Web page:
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Father ran the herd for a few more years but barbwire made its appearance and soon fencing did away with the necessity of herding. It also spelt the end of the pioneer trails that wound their way across the prairie without regard to road allowances or land ownership. A few years later the fences were flanked by telephone lines and the low places in the roads were being graded so that automobiles could get through them.

In 1914 father purchased a Model T Ford car. It was a far cry from the tin beauties of today but the sound of its chugging along the three-rutted roads made by the buggies and high-stepping driving horses that it was to replace was the music for the finale of pioneer days.

Submitted by H. G. Duncan

THE PIONEER DAYS OF WILLIAM PLUNKETT As told to his ,granddaughter, Leone PlunkeU

On March 30th, 1890, I saw Winnipeg, Manitoba, for the first time. I was eighteen years old and had come out with my mother and father.

I was cold and tired from the trip because I had ridden in the boxcar with the horses. I slept on the bales of hay which was the feed for the horses.

Winnipeg was pretty small at that time. There was nothing but bald prairie north of the C.P.R., except one little red building standing out by itself. The northwest and northeast of Winnipeg was all prairie, stretching for miles. A fellow told me I could buy land on the northeast for two dollars an acre. It is in the heart of the city today.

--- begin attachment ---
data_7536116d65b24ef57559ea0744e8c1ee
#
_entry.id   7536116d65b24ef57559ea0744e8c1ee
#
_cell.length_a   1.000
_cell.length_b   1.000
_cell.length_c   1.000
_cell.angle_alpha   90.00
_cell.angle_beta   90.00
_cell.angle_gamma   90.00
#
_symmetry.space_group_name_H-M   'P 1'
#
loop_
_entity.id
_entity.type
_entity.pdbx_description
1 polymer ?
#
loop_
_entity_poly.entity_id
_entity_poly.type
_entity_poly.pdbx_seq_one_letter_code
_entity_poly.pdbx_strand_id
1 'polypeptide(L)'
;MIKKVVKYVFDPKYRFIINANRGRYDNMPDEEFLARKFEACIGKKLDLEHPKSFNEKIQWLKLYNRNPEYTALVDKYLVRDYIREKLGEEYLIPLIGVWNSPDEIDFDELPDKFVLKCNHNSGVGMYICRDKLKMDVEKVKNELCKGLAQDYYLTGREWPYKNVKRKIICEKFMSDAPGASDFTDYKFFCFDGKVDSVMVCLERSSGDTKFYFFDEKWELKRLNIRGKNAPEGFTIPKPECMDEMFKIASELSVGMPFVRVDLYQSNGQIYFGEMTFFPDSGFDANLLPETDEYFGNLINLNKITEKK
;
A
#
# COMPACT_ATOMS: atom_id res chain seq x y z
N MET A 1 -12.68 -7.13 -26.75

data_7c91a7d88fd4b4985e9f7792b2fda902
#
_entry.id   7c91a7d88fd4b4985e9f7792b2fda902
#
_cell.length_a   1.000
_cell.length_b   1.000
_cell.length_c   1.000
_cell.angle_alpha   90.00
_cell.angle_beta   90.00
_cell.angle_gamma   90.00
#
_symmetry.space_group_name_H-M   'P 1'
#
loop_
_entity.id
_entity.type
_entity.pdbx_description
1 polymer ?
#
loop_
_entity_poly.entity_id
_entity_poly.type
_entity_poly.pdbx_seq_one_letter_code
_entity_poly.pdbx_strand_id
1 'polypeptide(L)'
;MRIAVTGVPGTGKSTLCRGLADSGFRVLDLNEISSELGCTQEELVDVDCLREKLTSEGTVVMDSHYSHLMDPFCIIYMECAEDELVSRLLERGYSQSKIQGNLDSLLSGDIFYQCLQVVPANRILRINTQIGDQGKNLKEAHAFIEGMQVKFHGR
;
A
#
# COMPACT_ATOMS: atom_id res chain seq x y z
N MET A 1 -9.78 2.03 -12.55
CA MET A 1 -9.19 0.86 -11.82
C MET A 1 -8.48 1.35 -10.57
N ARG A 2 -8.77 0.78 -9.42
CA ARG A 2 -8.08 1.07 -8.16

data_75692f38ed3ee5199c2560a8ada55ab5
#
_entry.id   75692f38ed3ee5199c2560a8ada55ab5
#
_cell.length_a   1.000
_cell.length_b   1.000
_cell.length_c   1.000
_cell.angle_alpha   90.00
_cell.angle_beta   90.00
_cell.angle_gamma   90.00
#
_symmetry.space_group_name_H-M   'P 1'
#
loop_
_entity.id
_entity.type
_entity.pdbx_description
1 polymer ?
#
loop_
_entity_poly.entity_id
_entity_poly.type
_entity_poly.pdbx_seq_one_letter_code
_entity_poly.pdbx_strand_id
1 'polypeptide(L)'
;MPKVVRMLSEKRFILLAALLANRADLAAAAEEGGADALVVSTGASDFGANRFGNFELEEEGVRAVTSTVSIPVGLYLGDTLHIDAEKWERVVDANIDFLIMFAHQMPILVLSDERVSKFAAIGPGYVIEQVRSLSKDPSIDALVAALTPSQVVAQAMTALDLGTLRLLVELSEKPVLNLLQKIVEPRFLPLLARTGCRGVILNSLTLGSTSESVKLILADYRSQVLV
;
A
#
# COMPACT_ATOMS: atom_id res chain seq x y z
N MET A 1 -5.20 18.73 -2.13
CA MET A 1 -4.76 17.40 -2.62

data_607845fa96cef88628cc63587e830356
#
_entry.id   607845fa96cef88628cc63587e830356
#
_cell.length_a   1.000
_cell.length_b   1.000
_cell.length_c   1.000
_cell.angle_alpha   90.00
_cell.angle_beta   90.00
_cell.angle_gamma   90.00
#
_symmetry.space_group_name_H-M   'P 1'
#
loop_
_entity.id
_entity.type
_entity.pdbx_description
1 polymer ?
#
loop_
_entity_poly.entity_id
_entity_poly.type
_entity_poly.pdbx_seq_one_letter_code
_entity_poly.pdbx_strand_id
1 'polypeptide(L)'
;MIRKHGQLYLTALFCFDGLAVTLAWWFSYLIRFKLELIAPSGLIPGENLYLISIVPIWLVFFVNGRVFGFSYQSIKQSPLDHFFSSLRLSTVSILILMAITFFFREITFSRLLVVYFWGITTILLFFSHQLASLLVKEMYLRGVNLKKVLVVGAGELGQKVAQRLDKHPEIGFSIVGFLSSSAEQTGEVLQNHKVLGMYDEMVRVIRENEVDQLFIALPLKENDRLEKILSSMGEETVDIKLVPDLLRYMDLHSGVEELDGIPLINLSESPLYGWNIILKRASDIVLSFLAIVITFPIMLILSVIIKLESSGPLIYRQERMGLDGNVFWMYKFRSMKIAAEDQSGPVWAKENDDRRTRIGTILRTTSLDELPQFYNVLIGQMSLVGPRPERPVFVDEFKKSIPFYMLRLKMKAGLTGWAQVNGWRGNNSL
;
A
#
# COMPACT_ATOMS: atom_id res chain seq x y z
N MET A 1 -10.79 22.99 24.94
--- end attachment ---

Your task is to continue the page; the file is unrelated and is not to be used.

I left for Boissevain on the train which ran through Morris and LaRiviere. When I reached Boissevain, my parents met me and helped me unload our belongings. We piled them on the lot directly north of the present day Recorder office.

There wasn't very much to Boissevain in 1890. The old mill was there, on the sight of McCabe's Elevator, The north end was pretty well built up, but the south was not settled very much. South of the present day Modern Motors, the prairie stretched out. East of the United Church, and west of the old mill, the prairie spread out for miles.

The first thing father did was to buy the southeast quarter of 3-4-19. We piled our belongings into wagons and headed out to the new homestead. When we reached the homestead we piled every­ thing on the ground and covered it up. The horses were staked out .until the barn was built.

It was early April and father and I set up a shelter. This was' much like the peak of a house, about six feet high and ten feet long. The ends were boarded in, with a door at one end. We lived in this

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